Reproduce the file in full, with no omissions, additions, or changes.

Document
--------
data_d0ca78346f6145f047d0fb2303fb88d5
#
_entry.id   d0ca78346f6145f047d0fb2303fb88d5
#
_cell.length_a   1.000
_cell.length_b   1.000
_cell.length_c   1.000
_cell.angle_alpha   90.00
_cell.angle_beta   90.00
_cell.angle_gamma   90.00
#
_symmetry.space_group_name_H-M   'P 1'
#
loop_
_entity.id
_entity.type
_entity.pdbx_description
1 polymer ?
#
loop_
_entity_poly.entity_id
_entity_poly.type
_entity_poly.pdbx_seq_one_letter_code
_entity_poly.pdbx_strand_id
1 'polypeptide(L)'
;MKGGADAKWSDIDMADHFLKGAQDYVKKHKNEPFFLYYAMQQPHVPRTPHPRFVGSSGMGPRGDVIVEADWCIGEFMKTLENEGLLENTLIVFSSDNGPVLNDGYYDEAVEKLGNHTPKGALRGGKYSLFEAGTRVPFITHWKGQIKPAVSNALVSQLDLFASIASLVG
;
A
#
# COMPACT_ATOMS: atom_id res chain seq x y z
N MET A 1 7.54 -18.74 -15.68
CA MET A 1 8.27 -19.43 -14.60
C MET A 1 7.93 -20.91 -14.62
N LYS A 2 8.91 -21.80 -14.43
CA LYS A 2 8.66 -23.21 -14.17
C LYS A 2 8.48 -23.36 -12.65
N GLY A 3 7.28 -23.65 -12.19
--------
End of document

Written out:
data_d0ca78346f6145f047d0fb2303fb88d5
#
_entry.id   d0ca78346f6145f047d0fb2303fb88d5
#
_cell.length_a   1.000
_cell.length_b   1.000
_cell.length_c   1.000
_cell.angle_alpha   90.00
_cell.angle_beta   90.00
_cell.angle_gamma   90.00
#
_symmetry.space_group_name_H-M   'P 1'
#
loop_
_entity.id
_entity.type
_entity.pdbx_description
1 polymer ?
#
loop_
_entity_poly.entity_id
_entity_poly.type
_entity_poly.pdbx_seq_one_letter_code
_entity_poly.pdbx_strand_id
1 'polypeptide(L)'
;MKGGADAKWSDIDMADHFLKGAQDYVKKHKNEPFFLYYAMQQPHVPRTPHPRFVGSSGMGPRGDVIVEADWCIGEFMKTLENEGLLENTLIVFSSDNGPVLNDGYYDEAVEKLGNHTPKGALRGGKYSLFEAGTRVPFITHWKGQIKPAVSNALVSQLDLFASIASLVG
;
A
#
# COMPACT_ATOMS: atom_id res chain seq x y z
N MET A 1 7.54 -18.74 -15.68
CA MET A 1 8.27 -19.43 -14.60
C MET A 1 7.93 -20.91 -14.62
N LYS A 2 8.91 -21.80 -14.43
CA LYS A 2 8.66 -23.21 -14.17
C LYS A 2 8.48 -23.36 -12.65
N GLY A 3 7.28 -23.65 -12.19